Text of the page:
Letter from the Publisher: Tell Your Story

Bob Hunt, Publisher of Montana Senior News/Idaho Senior Independent

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By BOB HUNT, Publisher

My grandfather Maurice E. Hunt was an engaging storyteller. He grew up in Sault Ste. Marie, Mich. I would call the life he lived successful.

“Mike” and his wife, Ruth, raised three children in the “Soo.” He told me when I was in college that, should he ever lose his mental faculties, I was to push him out a window. That never happened of course. But it showed me how important mental health is.

My grandfather started, operated, and then lost in the depression the Cowan and Hunt furniture store. He once told me, if credit cards had been the norm during that time, he may have been able to hold onto the store.

At the peak of the depression, he ended up throwing his ledger into the fireplace. All the credit he granted for folks to buy furniture was for his friends in the community. Tough times.

Maurice had a childhood that had been safe from problems, but that was during a time when ice cooled the food, and hard work was the norm. His father built buildings, and he gave Maurice a hammer and apron upon graduating high school. My grandfather, however, chose a different path.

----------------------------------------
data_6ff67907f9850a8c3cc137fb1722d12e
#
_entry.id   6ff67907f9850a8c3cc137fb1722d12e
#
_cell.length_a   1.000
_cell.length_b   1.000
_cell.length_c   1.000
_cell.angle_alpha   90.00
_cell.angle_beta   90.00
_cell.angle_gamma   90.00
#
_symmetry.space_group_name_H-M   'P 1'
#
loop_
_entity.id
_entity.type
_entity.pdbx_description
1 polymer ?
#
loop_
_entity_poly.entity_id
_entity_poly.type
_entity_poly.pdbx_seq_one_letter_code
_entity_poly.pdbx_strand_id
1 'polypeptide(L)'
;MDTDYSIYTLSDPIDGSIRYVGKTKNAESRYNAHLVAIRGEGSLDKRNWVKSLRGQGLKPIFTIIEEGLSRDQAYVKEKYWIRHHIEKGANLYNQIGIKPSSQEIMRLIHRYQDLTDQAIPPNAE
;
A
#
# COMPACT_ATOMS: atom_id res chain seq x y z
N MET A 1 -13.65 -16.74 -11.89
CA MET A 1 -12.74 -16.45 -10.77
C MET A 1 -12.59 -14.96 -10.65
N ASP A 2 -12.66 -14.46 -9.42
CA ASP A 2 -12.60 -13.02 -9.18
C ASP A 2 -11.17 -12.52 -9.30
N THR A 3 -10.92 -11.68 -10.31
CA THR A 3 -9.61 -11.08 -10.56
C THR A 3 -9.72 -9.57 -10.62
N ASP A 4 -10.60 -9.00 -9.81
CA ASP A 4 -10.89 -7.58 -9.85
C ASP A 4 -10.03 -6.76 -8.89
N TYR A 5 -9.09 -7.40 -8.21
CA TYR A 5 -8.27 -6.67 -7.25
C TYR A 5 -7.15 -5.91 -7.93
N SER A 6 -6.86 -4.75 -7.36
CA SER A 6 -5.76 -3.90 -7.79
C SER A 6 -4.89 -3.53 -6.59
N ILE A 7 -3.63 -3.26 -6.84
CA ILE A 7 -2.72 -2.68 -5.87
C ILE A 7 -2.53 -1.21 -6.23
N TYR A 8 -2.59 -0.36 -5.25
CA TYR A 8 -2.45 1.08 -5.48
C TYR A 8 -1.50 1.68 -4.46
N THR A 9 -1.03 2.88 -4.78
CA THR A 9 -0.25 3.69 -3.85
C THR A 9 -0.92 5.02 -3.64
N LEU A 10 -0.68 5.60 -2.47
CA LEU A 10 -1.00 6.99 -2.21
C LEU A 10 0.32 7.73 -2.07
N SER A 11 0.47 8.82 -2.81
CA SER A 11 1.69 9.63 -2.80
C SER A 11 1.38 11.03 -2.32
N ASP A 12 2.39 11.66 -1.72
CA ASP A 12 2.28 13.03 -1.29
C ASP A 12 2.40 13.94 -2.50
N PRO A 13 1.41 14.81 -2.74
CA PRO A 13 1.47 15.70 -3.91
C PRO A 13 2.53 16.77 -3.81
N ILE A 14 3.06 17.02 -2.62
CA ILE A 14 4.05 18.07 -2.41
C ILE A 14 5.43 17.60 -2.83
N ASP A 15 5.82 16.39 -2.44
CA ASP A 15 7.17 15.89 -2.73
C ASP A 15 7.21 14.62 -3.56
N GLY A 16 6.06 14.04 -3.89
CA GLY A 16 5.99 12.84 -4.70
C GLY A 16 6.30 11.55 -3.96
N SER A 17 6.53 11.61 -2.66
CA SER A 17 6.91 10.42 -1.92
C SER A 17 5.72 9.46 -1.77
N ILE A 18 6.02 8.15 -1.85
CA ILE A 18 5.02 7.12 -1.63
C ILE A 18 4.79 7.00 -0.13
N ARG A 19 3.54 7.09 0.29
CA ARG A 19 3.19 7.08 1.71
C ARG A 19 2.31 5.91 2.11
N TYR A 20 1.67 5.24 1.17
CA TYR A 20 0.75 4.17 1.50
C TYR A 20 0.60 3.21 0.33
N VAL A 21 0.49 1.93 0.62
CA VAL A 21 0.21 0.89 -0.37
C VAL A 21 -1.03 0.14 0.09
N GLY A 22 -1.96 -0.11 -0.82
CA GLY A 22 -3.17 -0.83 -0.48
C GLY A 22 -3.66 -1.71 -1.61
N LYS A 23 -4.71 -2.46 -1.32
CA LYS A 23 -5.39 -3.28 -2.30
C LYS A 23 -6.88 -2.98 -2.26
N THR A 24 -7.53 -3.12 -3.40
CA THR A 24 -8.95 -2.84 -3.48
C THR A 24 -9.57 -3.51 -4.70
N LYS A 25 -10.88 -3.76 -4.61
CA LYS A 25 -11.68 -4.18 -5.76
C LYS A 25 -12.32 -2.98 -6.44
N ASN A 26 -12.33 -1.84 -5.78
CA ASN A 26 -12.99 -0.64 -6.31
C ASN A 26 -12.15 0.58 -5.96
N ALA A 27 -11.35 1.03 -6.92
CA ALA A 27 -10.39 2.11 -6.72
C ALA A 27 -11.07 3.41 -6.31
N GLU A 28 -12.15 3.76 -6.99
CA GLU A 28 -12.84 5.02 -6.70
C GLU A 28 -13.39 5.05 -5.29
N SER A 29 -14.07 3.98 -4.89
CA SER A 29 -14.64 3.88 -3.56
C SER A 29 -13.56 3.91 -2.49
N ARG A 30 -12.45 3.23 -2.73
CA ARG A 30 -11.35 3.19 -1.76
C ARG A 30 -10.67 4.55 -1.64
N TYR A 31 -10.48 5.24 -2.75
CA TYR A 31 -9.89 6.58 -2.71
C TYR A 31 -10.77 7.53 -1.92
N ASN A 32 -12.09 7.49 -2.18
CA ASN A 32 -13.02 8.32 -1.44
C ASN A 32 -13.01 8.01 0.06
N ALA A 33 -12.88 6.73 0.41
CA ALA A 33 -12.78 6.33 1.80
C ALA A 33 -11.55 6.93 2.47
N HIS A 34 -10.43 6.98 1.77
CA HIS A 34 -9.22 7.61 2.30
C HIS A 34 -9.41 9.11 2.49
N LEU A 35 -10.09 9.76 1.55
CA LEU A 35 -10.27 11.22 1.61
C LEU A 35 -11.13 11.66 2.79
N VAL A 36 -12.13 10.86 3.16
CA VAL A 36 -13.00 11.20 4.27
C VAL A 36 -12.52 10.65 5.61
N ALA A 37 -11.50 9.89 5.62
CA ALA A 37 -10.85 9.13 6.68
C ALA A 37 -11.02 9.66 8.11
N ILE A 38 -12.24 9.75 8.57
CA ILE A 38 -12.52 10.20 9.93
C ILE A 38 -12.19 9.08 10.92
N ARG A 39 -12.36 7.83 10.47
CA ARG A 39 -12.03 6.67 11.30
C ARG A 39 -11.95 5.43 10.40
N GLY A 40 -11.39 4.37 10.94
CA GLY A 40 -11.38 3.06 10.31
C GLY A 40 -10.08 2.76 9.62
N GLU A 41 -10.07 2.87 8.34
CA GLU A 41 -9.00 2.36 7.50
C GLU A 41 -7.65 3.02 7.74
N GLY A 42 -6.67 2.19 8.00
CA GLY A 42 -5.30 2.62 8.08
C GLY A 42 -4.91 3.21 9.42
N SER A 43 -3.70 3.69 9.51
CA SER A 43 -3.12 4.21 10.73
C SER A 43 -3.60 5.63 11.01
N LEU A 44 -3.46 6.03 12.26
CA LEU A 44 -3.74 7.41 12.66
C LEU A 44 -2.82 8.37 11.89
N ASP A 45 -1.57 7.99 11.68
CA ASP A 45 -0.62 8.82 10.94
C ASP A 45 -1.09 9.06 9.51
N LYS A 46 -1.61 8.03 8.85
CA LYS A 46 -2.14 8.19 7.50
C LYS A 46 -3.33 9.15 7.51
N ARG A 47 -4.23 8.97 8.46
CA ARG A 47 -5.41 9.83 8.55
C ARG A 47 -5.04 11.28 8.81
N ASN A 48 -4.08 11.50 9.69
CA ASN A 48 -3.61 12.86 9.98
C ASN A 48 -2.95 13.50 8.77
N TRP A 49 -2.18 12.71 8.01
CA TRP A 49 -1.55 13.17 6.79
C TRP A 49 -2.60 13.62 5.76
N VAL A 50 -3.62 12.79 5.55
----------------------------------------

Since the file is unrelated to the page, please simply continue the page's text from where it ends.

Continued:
He told a story about building a desk for his mother in shop class at high school—a project that was a huge commitment, and, if he did not finish it, he would get an F in the class. He was behind on the project and was worried he could not finish it before the school year’s end.

Miraculously, one morning he woke up to his sister saying the school had caught fire. His project was lost. His giggle when he told the story is still memorable to me today. Overcoming adversity with a sense of humor.

Maurice was a mayor, a real estate agent, and eventually an employee for the state of Michigan in the consumer fraud division. One day he took me fishing and exclaimed how wonderful it was to be paid while on vacation. He had worked for himself for so long that this new vacation pay was unbelievable. Gratitude shown.

Since last issue we received correspondences—written and by phone—from many readers. Quite a few of those told stories.

Our readers are the storytellers of this young century. Please share your stories with your family, your caregivers, and the young. You have the ability to influence the next generations ahead of you.

If you don’t mind, write your story down, and send it to me. Perhaps we can share your wisdom. The world needs more of this, and we are not doing the future any good without understanding the complexities of the past.

You matter. Tell your story.

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